WITH RECURSIVE HEAD AS
   (
      SELECT CALL.MON$STATEMENT_ID,
             CALL.MON$CALL_ID,
             CALL.MON$OBJECT_NAME, 
             CALL.MON$OBJECT_TYPE
      FROM MON$CALL_STACK CALL
        WHERE CALL.MON$CALLER_ID IS NULL
      UNION ALL
        SELECT CALL.MON$STATEMENT_ID,
               CALL.MON$CALL_ID,
               CALL.MON$OBJECT_NAME,
               CALL.MON$OBJECT_TYPE
        FROM MON$CALL_STACK CALL
          JOIN HEAD
            ON CALL.MON$CALLER_ID = HEAD.MON$CALL_ID
 )
 SELECT MON$ATTACHMENT_ID,
        MON$OBJECT_NAME,
        MON$OBJECT_TYPE
 FROM HEAD
   JOIN MON$STATEMENTS STMT
     ON STMT.MON$STATEMENT_ID = HEAD.MON$STATEMENT_ID
   WHERE STMT.MON$ATTACHMENT_ID <> CURRENT_CONNECTION

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Cancel a running query

Runaway and long-running queries can now be cancelled from a separate connection.

There is no API function call directed at this feature. It will be up to the SysAdmin (SYSDBA or owner) to make use of the data available in the monitoring tables and devise an appropriate mechanism for reining in the rogue statements.

Example

As a very rough example, the following statement will kill all statements currently running in the database, other than any that belong to the separate connection that the SysAdmin is using himself:

 delete from mon$statements
   where mon$attachment_id <> current_connection

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Performance guidelines for using MON$ under load

The monitoring is implemented around two cornerstones: shared memory and notifications.

Shared memory

All server processes share some region of memory where the information about current activity is stored. The information consists of multiple variable-length items describing the details of various activities. All items belonging to a particular process are grouped into a single cluster, enabling them to be processed as a whole.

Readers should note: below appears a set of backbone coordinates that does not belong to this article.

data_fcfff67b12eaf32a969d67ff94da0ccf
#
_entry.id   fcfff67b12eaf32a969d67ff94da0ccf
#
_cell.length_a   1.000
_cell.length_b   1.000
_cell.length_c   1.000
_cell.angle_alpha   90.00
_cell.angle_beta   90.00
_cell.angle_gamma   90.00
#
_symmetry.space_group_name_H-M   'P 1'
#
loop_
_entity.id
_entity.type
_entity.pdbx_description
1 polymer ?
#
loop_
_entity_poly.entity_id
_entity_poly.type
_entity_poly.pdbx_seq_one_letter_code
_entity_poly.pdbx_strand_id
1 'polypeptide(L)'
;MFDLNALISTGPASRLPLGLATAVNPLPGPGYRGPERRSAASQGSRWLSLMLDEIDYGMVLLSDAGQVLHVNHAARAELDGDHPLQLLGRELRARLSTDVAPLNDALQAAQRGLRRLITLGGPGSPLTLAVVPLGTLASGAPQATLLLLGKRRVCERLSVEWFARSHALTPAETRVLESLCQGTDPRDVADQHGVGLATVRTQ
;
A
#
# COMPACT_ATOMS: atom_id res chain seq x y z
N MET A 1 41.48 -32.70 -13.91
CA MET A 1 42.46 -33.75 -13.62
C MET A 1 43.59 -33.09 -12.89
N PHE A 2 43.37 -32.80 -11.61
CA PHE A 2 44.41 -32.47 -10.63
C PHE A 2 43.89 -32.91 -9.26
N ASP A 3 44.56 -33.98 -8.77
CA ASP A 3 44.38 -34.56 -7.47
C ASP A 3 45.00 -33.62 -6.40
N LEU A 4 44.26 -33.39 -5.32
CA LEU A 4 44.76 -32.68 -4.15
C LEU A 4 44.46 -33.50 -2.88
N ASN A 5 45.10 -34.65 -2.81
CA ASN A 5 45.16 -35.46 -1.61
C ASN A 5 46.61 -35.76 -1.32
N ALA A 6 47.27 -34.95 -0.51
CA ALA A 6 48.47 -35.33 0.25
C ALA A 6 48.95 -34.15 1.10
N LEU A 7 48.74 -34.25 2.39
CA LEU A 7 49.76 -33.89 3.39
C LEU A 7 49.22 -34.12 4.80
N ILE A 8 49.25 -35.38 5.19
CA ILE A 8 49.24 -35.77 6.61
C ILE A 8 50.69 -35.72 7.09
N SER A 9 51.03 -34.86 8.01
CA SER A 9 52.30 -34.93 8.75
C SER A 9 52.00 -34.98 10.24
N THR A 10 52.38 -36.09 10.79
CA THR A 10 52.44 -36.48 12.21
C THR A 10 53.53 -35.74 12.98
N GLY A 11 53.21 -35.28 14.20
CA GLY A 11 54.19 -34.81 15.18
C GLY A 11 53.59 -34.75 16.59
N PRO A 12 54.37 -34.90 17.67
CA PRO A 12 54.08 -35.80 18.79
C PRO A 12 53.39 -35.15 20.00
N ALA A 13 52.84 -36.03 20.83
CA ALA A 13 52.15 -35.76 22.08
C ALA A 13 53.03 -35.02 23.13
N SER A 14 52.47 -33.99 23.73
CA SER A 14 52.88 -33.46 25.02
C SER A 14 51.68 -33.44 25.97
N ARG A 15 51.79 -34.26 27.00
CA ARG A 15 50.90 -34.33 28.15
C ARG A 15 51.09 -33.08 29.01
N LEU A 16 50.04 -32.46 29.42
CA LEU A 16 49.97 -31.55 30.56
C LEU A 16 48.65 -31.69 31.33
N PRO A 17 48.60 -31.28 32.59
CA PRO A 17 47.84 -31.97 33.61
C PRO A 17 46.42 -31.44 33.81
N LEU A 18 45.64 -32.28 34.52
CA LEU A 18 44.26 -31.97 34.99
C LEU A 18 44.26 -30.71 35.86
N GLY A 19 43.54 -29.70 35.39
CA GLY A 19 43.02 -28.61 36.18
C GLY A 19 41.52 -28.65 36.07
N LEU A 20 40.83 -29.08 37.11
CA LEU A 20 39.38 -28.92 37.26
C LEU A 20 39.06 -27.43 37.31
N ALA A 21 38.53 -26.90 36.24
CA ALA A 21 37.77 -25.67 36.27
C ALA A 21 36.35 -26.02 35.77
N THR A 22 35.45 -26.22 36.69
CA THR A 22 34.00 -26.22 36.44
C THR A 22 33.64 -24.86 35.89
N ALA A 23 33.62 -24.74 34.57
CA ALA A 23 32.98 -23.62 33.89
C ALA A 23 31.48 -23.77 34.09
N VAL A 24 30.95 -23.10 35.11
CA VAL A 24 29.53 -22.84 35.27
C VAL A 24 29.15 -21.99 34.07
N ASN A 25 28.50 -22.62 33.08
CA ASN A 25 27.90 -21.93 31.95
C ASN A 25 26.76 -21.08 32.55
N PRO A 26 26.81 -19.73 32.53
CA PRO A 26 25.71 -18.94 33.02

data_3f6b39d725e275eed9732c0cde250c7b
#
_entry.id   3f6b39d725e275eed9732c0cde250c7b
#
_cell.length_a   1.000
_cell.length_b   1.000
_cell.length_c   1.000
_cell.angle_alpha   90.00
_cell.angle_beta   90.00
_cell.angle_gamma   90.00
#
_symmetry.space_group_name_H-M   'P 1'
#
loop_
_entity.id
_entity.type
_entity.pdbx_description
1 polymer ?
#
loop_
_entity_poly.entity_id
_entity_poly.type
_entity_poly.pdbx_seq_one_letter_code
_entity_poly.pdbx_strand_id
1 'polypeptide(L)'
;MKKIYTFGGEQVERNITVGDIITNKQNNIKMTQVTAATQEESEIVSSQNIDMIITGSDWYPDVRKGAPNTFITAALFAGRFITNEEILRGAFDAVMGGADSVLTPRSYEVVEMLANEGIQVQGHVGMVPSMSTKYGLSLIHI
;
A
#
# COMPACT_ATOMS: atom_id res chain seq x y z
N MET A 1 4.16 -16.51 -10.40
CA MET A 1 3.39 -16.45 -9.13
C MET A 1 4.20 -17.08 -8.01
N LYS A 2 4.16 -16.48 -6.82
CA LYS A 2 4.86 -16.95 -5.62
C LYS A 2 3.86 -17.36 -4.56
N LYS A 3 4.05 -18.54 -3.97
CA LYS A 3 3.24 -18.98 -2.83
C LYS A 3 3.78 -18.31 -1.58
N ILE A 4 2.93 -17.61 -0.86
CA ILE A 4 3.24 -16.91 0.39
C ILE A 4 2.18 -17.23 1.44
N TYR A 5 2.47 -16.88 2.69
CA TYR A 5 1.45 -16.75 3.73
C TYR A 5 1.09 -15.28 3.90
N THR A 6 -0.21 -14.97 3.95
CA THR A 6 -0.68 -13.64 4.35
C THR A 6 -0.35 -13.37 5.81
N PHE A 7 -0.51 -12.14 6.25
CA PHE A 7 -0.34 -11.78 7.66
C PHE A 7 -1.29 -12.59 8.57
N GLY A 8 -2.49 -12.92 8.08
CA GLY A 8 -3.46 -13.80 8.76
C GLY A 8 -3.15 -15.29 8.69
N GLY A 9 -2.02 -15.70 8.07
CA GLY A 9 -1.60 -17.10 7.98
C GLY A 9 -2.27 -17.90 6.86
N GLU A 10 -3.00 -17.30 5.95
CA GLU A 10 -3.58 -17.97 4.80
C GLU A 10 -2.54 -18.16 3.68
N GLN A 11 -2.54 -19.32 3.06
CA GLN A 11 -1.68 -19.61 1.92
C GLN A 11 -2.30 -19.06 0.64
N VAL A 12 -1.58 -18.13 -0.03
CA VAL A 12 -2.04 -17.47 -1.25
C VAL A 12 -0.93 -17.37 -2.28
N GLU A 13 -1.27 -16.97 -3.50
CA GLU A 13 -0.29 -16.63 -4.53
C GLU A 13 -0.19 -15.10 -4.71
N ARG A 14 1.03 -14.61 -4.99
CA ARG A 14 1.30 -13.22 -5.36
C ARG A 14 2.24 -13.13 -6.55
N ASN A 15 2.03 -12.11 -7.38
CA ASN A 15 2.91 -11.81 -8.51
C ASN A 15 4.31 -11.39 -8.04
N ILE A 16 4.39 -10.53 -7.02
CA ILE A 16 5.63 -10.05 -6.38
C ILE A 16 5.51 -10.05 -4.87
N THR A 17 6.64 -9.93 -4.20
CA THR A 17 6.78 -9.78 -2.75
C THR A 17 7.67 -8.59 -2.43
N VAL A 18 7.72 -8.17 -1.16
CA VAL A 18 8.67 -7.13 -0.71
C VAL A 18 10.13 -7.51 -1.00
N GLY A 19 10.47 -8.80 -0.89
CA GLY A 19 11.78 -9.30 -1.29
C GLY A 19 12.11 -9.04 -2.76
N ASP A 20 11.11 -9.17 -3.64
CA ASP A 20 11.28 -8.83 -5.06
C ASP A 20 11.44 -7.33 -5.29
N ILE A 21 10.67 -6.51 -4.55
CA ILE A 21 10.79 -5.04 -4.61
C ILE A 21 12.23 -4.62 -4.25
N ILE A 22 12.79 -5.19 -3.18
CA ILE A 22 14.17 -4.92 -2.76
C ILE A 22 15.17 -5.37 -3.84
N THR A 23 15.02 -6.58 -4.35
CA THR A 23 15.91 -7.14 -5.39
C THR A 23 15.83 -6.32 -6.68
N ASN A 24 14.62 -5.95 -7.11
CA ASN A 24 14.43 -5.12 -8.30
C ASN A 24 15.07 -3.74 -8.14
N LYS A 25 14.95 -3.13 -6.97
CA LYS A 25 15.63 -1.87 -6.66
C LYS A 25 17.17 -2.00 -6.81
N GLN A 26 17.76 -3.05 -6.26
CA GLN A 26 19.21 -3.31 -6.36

Collection of the monitoring information and population of the tables do not happen in real time. Instead, server processes write their data into the shared memory only when explicitly asked to. Upon writing, the newer clusters supersede the old ones. Then, when the shared memory region is being read, the reading process scans all the clusters and performs garbage collection, removing clusters that belong to dead processes and compacting the shared memory space.

Notifications

Every server process has a flag that indicates its capability to react to someone's monitoring request as soon as it arrives. When some user connection runs a query against some monitoring table, the worker process of that connection sends a broadcast notification to other processes, requesting an up-to-date information. Those processes react to this request by updating their clusters inside the shared memory region and clearing their ready flags.